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Mon, Sep 18 2006

E. Coli and spinach: what to do now

The fallout from the FDA's investigation of E. coli in spinach continues to spread. On Sunday, the agency issued an update listing 19 states with confirmed instances of illnesses related to contamination. The agency also recommended that consumers not eat fresh spinach or fresh spinach-containing products until further notice. That warning includes both bagged and loose fresh spinach.

The FDA also announced recalls on spinach from two specific packagers of bagged produce: River Ranch and Natural Selection Foods. The recall affects products containing spinach, including "spring mix" and other salad blends from the following brands: Bellissima, Cheney Brothers, Coastline, Compliments, Cross Valley, D'Arrigo Brothers, Dole, Earthbound Farm, Emeril, The Farmers Market, Fresh and Easy, Fresh Point, Green Harvest, Hy Vee, Jansal Valley, Mann, Mills Family Farm, Natural Selection Foods, Nature's Basket, O Organic, Premium Fresh, President's Choice, Pride of San Juan, Pro-Mark, Rave Spinach, Ready Pac, River Ranch, Riverside Farms, Snoboy, Superior, Sysco, Tanimura & Antle, and Trader Joe's.  Products that don't contain spinach are not part of the recall.

If you have these or any other fresh spinach or spinach-containing products, discard them immediately.  Do not attemp to wash the spinach since this won't remove all of the bacteria.  Although cooking will kill the bacteria, do not attept to cook the spinach since this risks cross-contaminating other foods in your kitchen.

In addition to avoiding fresh spinach, Consumer Reports recommends you follow these steps with all fresh produce:

  1. Although most fresh produce is safe to eat, it is prudent to treat all produce as if it could be contaminated.
  2.  Keep it separated from other foods in your refrigerator, as to avoid cross contamination with other foods and to slow down bacterial growth.  
  3. Wash your hands with hot, soapy water before and after handling and dry them with paper towels.  
  4. It’s prudent to make sure to discard any areas that are turning brown or show the slightest evidence of spoilage.    
  5. All produce needs to be washed thoroughly in a stream of water to remove any dirt that can harbor bacteria.
  6. Even if you buy pre-washed or triple washed salads, you need to wash them again
  7. Produce washes do not claim to kill harmful bacteria.  Washing in water may work just as well.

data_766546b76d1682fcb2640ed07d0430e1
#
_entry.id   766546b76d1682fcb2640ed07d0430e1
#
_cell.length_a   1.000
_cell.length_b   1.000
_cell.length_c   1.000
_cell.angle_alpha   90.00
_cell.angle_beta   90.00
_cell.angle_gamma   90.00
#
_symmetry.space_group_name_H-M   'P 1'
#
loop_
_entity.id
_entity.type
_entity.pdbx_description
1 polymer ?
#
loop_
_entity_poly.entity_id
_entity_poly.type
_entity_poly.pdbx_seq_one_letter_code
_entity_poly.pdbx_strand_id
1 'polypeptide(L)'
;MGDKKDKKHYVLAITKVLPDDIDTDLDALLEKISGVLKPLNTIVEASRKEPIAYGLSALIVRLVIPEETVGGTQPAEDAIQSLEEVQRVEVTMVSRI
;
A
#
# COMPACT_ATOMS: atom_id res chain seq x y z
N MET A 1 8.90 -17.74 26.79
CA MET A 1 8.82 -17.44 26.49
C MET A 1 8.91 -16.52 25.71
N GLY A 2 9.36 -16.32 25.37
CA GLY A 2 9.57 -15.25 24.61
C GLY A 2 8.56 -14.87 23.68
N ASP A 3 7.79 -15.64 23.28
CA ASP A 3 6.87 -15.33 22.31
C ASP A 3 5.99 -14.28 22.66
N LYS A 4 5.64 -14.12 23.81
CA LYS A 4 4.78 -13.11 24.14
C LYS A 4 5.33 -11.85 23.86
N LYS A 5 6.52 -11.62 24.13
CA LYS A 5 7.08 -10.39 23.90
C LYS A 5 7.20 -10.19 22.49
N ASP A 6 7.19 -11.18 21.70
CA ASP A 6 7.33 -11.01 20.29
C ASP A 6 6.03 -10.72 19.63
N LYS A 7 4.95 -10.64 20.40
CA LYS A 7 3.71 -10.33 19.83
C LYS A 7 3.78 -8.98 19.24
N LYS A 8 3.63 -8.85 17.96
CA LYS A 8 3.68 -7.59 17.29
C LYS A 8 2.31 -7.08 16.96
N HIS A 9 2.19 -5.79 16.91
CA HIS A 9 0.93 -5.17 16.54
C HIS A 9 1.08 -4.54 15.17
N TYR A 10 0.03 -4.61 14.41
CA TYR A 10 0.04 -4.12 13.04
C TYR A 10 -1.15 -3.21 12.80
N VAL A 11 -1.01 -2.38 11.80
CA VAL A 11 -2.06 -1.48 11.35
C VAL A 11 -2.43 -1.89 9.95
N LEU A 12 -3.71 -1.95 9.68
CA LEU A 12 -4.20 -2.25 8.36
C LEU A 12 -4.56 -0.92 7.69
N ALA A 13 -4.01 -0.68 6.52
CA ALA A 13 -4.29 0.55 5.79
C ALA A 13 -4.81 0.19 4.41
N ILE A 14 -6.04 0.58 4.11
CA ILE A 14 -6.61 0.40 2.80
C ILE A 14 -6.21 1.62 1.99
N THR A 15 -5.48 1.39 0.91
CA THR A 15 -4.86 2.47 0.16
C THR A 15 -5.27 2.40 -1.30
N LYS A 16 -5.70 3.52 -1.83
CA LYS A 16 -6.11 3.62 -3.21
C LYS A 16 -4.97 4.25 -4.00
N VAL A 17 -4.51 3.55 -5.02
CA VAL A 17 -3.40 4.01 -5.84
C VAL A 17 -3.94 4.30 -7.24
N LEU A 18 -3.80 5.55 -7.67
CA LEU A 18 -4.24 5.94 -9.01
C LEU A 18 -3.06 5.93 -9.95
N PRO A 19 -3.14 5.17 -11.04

8. Use separate cutting boards and utensils for meats and produce and thoroughly clean the preparation area after cutting and dry with paper towels.

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Welcome to Consumer Reports on Safety.  This blog allows us to provide up-to-date reports of product safety hazards that can imperil you and your family.  We'll cut through the ad hype, PR spin, and government rhetoric to give you unbiased insight and analysis of safety issues that are important to you.

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  • About the Bloggers

    Donald L. Mays

    Don Mays is Senior Director of Product Safety and Consumer Sciences at Consumers Union (CU), publisher of Consumer Reports. He leads the organization’s product safety program, designed to reduce the number of unsafe products in the marketplace. He also directs CU’s testing departments responsible for reports on a wide variety of consumer products including juvenile products, foods, health, and fitness products. Mays currently serves on the board of directors for the International Consumer Products Health and Safety Organization (ICPHSO) and is an active member of the Executive Committee on Consumer Products for ASTM-International, a leading standard-setting organization. He holds a master's degree in mechanical engineering.

    Caroline Mayer
    Caroline Mayer is a former Washington Post reporter who has specialized in consumer issues. She has covered a wide range of consumer stories, including product safety, marketing (especially to children), scams, bankruptcy, and credit. Mayer wrote about many of these issues in a consumer blog that she launched for the Post in 2006. She has won several awards for her consumer coverage, including the Betty Furness Consumer Media Service Award in 2006.
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